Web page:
INDIA: Laying down India’s road to development
by Sanjay Pandey
The government in India has recently introduced a number of measures to expedite stalled or lagging construction projects, and to revive investor confidence in the road and highways sector. The country’s road and transport ministry has set up a review committee that meets every month to take stock of progress.
With government plans to increase the pace of road construction to 30km a day, as against the previous rate of just 2km, construction companies are under pressure to finish projects on time or even before the deadline.
This is where the company Bharat Vanijya, headquartered in Kolkata, India’s second largest city, is making a name for itself. “Early completion of a project allows us to go ahead with another project while improving company turnover and sales figures at the same time,” says company director Gokul Agarwal.
He acknowledges the major role played by Volvo Construction Equipment in the company’s success. “Thanks to our Volvo machines, our increased capacity helps us to complete projects on time,” says Agarwal. “Over the past decade, we have used numerous competing brands of equipment on various worksites. However, experience has taught us that Volvo’s high productivity and efficiency contribute to our timely completion of projects which is always well appreciated by our clients,” he explains.
Athough the capital cost of a Volvo CE purchase may be slightly higher than some other machinery brands, Agarwal says the company tends to look more closely at fuel efficiency and productivity and weigh up the benefits.
“We compare all the figures, including depreciation, capital cost, investment cost and maintenance, and expenditure is quickly recovered thanks to Volvo’s flawless performance.”
There are currently 11 ongoing World Bank-funded projects across India’s road network. Bharat Vanijya is working an 84km stretch from Bankura to Purulia, the only such project in the state of West Bengal in eastern India, extending across two impoverished districts. With connectivity being a basic tool of development, projects such as these have a socio-economic impact and are designed to foster a better economic and business environment.
“We were given 30 months to complete the work, using a fleet of Volvo machines,” says Agarwal, who forecasts the project will be finished within 22 months, saving almost eight months. This is no idle boast: the company has already completed three major projects in the same district in less than half the time allocated.
“Early completion not only helps improve the company’s image, but also helps it to save a considerable sum of money,” says Agarwal.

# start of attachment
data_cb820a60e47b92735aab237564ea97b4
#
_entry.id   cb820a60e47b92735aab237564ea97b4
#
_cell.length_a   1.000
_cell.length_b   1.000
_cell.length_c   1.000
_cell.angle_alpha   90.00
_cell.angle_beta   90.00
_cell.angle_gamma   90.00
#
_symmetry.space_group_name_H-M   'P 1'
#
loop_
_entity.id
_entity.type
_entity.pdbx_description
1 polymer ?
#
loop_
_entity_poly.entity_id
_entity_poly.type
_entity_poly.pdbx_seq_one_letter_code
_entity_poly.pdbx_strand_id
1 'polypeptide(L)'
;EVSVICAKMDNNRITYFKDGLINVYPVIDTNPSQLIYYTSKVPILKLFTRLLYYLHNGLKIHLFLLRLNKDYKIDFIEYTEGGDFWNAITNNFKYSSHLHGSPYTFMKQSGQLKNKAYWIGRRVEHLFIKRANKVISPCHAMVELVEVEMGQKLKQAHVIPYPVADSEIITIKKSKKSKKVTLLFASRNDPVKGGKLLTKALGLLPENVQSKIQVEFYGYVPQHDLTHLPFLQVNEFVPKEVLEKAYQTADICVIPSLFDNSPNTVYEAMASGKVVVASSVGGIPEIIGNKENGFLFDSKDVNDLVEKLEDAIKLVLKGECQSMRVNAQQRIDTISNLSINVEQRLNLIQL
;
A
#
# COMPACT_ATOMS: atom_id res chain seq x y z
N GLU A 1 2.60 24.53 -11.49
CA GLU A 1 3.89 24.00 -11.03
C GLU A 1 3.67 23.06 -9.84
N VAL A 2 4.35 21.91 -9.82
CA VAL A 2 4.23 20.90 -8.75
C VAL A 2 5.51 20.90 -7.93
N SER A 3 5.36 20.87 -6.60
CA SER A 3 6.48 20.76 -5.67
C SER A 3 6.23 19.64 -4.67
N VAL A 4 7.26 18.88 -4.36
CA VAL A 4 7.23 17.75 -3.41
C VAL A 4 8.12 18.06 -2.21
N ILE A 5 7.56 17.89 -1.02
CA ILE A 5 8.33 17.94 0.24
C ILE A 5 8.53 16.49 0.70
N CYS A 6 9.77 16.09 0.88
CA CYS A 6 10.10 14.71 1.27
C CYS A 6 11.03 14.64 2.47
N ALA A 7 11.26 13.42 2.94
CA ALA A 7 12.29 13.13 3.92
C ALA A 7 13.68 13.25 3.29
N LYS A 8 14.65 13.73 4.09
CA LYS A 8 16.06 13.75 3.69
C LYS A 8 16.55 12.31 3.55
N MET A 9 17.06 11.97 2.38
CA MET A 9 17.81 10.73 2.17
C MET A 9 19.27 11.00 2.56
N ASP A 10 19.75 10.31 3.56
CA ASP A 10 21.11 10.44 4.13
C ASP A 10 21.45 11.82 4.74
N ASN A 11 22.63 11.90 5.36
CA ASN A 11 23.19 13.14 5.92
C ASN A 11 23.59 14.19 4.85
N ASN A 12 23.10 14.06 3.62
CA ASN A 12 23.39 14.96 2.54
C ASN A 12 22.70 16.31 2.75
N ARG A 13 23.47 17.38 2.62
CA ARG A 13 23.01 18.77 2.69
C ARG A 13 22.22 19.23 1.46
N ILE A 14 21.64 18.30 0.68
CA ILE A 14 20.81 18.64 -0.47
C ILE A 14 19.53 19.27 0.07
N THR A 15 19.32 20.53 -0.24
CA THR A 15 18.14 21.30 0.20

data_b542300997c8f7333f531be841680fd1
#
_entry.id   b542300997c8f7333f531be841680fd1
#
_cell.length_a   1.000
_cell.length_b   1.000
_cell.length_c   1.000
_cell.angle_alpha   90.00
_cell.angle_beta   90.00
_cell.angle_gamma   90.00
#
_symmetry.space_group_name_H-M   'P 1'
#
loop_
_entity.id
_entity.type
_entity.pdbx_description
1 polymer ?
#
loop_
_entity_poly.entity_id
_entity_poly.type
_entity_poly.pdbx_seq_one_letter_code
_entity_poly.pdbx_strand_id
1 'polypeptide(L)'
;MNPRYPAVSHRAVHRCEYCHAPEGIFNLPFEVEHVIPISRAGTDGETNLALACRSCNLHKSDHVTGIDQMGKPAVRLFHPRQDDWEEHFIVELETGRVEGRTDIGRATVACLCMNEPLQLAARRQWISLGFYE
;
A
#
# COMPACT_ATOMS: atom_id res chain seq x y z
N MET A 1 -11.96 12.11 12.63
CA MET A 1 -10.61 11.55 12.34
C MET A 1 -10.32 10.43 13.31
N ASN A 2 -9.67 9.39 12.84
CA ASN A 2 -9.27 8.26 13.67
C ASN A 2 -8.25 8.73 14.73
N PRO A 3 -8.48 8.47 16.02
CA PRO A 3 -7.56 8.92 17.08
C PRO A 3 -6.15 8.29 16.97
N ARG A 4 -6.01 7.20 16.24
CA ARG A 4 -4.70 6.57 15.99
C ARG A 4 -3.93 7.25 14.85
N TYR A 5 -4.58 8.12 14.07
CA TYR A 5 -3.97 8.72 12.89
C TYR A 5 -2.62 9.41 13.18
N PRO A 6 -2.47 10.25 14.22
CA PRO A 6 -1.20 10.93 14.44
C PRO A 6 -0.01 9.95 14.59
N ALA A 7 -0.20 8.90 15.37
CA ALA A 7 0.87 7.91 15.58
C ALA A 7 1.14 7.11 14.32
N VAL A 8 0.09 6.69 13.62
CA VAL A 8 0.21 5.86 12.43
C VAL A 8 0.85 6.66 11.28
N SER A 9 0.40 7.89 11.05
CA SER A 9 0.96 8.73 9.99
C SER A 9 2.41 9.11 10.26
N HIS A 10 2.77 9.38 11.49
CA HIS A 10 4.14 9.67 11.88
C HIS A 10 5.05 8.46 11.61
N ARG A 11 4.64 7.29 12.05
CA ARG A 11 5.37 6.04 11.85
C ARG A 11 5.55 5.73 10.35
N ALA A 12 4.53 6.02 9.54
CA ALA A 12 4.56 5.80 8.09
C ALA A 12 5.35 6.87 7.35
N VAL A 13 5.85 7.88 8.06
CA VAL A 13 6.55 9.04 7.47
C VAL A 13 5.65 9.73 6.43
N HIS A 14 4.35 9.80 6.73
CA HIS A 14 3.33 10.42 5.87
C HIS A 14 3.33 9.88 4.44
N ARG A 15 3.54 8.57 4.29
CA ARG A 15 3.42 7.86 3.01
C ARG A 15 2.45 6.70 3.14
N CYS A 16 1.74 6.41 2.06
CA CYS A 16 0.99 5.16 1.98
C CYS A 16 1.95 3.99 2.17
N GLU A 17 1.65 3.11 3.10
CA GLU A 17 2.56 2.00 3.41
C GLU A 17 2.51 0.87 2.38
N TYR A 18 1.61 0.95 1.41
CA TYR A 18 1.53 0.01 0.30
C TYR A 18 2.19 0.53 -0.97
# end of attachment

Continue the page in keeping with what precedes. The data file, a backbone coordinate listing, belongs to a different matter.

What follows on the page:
The company’s equipment includes 16 Volvo EC210B excavators, 7 SD110 soil compactors, and 3 DD100 asphalt compactors. The Volvo fleet is completed by a PTR220 pneumatic tire roller, an HB22 rock breaker, a P4370B wheeled paver and a P5320B asphalt paver.
As Bharat Vanijya builds its Volvo machine fleet, its confidence in Volvo CE also grows and Agarwal points to the reasons being superior service, efficiency and productivity.
With 52 people on the engineering team, including seven mechanical engineers, the project began in September 2015. In total, around 470 people are working around the clock on the carriageway, plus an additional 250 unskilled and semi-skilled laborers also hard at work.
Agarwal estimates that Bharat Vanijya almost doubled its target for the beginning of March, thanks to the combined efforts of the company’s team and machines working closely together. “Client satisfaction comes with progress and quality – we have achieved that in the past and are doing it again with this project.”
The existing two-lane road is 5.5m wide and crosses numerous waterways via seven major bridges and approximately 84 small cross-drainage structures.
The task involves construction of a flexible pavement of up to 10m wide in some places, known as a two-lane patroller road.
For road projects such as this, having built up the company’s fleet of Volvo machines over several years, Bharat Vanijya has worked closely with Volvo CE to train its operators.
“Volvo has got a very good plan of action,” says Agarwal. “When they sell the machines they also train the operators to use them. For example, paving machines have sophisticated sensors and require trained operators to use them properly – Volvo has set up a program to train paver operators.”
The Volvo machines, checked over once or twice a week as recommended, continue to run smoothly in spite of being put to work daily for up to 15-hour stretches at a time.
“Another machine brand might require servicing after 250 hours, but with Volvo it might be 400-500 hours,” says Agarwal. “A 14-15 hour a day with another brand, means the service time might come within 15 days, whereas for Volvo it would be more like 25 days.”